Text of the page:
23 Jan 2019
Fenestration Observations is a series of window disquisitions by Matthew Fargo. In it, the translator of Genpei Akasegawaʼs Hyperart Thomasson probes the city for hidden and forgotten features of the fenestral landscape. Join him on his hunt for windows that, seen in a particular light—from a particular and tangential vantage—become accidental works of art.
I know, the words are a little incongruous, like a cafe called New York Smoothie, but the fact is that Hollywood is capillaried with a charming little system of alleyways. Meanwhile Manhattan has no alleyways and the smoothies are divine, so just let these words into your life: Hollywood alleyway.
This was taken in just such an alleyway in early spring, 2018. Itʼs a classic piece of southern Californian architecture: a Spanish Colonial Revival. The style is loosely based on earlier Mission and Santa Fe styles, which is to say that they are inspired by the architectural genius of the Pueblo peoples—namely, the exterior is finished with stucco, evoking adobe, the grandfather of Southwest architecture. Even as the Spanish colonists massacred the Puebloans, and then the Americans ousted the Spanish, and then the celebrities descended upon Hollywood in droves—through all the fickle shifts of history, stucco alone has posed a lasting thesis. This is the “marble of the suburbs,” the “dermis of Los Angeles,” cool against the punishing sun and indifferent to earthquakes.
But weʼre not here to talk about adobe and stucco. Weʼre standing in this alleyway, today, for the windows.
The first thing we tend to speculate about is the why—what caused these beautiful south-facing windows to fall into disfavor? Could it be the sun, ever heating with the Earthʼs belabored atmosphere? Or is it an issue of privacy for some Hollywood starlet? Might it be the noise of alleyway traffic? Whichever it is, the whole question of causality isnʼt nearly as interesting as the question of how, exactly, this happened.
Iʼm talking, of course, about the colors.
How does this happen? Sure, thereʼs something vaguely appetizing about the milk-chocolate and cream palette, here, and the frosting mouthfeel of the stucco only makes you want to maybe scoop a little finger off the side before you bring it out to the table, nobodyʼs going to notice—but how does something like this, you know, happen?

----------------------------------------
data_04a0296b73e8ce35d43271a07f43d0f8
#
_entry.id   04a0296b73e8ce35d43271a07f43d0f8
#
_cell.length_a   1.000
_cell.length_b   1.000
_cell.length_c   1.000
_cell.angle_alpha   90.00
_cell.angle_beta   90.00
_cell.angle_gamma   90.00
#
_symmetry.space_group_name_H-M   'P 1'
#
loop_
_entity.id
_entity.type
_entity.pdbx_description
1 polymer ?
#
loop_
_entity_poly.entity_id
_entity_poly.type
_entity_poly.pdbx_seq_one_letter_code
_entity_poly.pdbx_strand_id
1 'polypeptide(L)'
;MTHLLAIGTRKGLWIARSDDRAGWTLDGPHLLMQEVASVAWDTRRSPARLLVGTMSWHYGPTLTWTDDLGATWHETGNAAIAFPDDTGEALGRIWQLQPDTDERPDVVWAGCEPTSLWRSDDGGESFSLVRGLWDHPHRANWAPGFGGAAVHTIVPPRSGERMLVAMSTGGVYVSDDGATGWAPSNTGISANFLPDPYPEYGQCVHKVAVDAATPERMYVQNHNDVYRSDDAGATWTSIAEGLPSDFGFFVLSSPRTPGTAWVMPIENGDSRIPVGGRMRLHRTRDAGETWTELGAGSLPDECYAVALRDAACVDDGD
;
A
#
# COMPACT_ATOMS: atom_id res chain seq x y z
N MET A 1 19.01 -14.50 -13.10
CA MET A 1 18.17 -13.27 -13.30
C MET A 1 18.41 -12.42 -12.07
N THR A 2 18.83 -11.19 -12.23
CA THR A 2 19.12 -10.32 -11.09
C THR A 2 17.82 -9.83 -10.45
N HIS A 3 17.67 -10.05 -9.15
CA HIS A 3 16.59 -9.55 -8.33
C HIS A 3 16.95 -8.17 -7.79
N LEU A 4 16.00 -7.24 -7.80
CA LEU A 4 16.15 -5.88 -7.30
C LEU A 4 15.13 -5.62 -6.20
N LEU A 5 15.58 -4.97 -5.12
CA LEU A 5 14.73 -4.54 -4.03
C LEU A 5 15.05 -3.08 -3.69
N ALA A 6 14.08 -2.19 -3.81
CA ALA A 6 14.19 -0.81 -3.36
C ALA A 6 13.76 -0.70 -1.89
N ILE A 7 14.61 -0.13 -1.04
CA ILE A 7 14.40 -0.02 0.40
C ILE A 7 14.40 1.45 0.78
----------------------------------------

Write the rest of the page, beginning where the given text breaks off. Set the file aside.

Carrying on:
Well, I can start by telling you that stucco has more in common with guacamole than paint—that is: once you mix it, you gotta dip it. No keeping that overnight, buddy, so what probably happened here was that the contractor mixed up a bag of white stucco, applied it, and then found out that they only had brown stucco left. This much makes sense. Sloppy, but relatively logical.
So why the line? See how the white stucco all sort of ends right at the same altitude? If you were this sloppy contractor, would you fill in the bottom half of three separate windows, trying as hard as possible to split the remaining stucco into thirds so that they all aligned?
No, you wouldnʼt. You are sloppy. You leave the lids off of all your bottles and tubes in the bathroom. Your phone is always at 10%. The floor is your hamper. When confronted with this problem you would fill in one entire window, and then slap the rest on wherever was convenient. And so whence this meticulous adherence to a uniform height?
I thought about this for a long time. Not just because I am bored (which I am) but because—well, I donʼt know why, exactly, but for some reason I couldnʼt stop thinking about it. Are you actually a finicky nitpicker, who has decided that using brown stucco above seven feet is akin to wearing white after Labor Day? Or are you the sloppy “git ʻer done” redneck that Iʼve pegged you for?
Iʼm clearly no Sherlock Holmes, because it took me about three weeks of walking around and listening to podcasts before I understood the forensics of the situation, but I think Iʼve nailed it, here, so hear me out, Watson:
The culprit, actually, is a ladder.
Yes! You are sloppy after all! Not only did you run out of white stucco, but you forgot to bring a ladder, as well! And you didnʼt realize this until you had mixed your stucco and started plastering the first window and realized: “Oh.”
And so the seven-foot rule was arrived at like so much public policy: as the only remaining option. White stucco was applied to the extent that your arm could reach, and then you used your lunch break to go back to the shop for a ladder. Itʼs elementary, my dear Watson. Deductive reasoning.
But thatʼs not all! My investigation into this particular instance has produced another bombshell conclusion, which I now present to you as a parting bit of wisdom:
Donʼt ever try and use an internet search engine to research “adobe windows.” Or maybe give it a try, because libraries, you will soon realize, are a national treasure.
The title derives from “Street Observation,” a practice formalized by Genpei Akasegawa and affiliated artists in the 1970s. Beginning with a specific interest in the useless and defunct artifacts of our man-made environment, the genre soon spread to encompass a wide variety of observational fieldwork. Inspired by the observations of Japanese Modernologists like Kon Wajirō, “Street Observation” involves the meticulous examination and documentation of telephone poles, handbills, manhole covers, school uniforms, urban gardens, and other phenomenon that seem to exist outside the hyper-functionality of contemporary life.
A Translator, designer, technologist, Fargo studied Japanese Literature at UC Berkeley and Interaction Design at NYUʼs ITP. The translator of Akasegawa Genpeiʼs Hyperart Thomasson, creator of the iOS App “Ekibo,” and a member of the design group NNNNY, Fargo prefers *not* to explore the intersection of literature and design, opting to pursue each in its own capacity.